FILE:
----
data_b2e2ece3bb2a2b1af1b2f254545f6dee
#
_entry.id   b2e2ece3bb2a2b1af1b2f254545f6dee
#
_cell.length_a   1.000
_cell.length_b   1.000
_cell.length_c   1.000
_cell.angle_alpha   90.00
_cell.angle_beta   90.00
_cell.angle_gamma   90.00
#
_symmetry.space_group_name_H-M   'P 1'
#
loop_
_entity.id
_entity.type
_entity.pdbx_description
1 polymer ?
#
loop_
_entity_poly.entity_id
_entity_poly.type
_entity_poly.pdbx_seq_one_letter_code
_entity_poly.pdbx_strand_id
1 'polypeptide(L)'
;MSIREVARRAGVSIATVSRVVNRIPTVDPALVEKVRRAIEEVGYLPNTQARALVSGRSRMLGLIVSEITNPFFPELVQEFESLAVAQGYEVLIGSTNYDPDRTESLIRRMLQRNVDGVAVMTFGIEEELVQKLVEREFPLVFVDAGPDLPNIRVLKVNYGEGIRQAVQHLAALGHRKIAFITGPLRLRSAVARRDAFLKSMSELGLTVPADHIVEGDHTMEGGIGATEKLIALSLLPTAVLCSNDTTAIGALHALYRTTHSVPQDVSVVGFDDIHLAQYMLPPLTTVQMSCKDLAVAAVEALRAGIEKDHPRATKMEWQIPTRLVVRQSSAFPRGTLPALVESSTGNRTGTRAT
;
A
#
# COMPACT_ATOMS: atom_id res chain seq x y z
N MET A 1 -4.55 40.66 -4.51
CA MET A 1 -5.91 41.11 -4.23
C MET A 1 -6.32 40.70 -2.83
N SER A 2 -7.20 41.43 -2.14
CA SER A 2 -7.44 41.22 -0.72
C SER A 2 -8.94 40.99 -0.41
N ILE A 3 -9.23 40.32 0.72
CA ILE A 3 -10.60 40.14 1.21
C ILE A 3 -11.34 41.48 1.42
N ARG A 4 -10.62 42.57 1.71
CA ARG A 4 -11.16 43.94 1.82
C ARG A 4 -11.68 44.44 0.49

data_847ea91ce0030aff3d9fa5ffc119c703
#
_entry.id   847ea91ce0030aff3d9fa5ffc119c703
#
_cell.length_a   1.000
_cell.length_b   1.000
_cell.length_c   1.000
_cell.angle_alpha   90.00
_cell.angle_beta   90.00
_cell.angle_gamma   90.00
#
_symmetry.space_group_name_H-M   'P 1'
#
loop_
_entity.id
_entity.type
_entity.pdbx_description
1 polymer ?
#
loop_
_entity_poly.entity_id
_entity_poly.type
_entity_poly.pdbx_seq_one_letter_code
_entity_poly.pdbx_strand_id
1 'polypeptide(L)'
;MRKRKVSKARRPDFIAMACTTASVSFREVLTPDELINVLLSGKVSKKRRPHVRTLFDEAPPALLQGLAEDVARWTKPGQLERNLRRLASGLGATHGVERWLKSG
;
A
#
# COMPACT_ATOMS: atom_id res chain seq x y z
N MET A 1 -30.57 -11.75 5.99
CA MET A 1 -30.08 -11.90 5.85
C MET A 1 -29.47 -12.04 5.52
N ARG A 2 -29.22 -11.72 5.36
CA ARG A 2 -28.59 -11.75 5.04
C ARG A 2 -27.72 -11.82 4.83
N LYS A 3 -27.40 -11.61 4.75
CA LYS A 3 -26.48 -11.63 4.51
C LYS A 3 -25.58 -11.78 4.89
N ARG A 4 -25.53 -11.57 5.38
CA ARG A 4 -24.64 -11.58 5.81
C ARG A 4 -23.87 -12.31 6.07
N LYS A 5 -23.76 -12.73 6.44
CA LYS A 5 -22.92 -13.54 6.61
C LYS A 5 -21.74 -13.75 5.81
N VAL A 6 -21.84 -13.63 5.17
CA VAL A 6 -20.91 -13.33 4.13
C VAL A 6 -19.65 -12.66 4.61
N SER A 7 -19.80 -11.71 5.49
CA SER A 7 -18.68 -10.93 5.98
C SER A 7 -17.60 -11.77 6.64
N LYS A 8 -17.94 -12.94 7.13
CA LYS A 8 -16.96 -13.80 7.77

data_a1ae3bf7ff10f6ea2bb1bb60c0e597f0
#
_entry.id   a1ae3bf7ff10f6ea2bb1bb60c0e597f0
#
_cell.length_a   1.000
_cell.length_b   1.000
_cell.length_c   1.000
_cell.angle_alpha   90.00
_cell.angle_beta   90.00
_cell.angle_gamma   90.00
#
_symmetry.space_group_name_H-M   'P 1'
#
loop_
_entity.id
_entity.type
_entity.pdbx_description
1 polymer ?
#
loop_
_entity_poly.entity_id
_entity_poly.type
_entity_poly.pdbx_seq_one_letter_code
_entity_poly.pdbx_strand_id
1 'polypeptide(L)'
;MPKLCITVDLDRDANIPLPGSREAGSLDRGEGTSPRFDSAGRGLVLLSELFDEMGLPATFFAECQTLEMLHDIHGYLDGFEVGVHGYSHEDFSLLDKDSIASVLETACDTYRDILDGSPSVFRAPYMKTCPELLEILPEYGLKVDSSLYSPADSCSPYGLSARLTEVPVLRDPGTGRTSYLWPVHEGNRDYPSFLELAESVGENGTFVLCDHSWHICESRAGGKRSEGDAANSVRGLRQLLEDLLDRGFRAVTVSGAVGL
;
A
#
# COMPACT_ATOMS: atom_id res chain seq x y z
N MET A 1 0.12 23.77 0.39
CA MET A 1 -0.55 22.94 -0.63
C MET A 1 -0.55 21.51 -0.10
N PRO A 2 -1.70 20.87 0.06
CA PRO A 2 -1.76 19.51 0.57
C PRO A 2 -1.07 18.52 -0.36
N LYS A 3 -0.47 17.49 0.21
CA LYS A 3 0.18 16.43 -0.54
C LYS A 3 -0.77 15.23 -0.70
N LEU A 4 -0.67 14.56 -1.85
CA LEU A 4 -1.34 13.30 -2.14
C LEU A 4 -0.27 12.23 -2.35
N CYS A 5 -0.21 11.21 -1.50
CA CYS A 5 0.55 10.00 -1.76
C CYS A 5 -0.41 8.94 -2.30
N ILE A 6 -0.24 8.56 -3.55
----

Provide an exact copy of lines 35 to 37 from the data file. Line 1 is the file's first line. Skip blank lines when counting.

CA SER A 2 -7.44 41.22 -0.72
C SER A 2 -8.94 40.99 -0.41
N ILE A 3 -9.23 40.32 0.72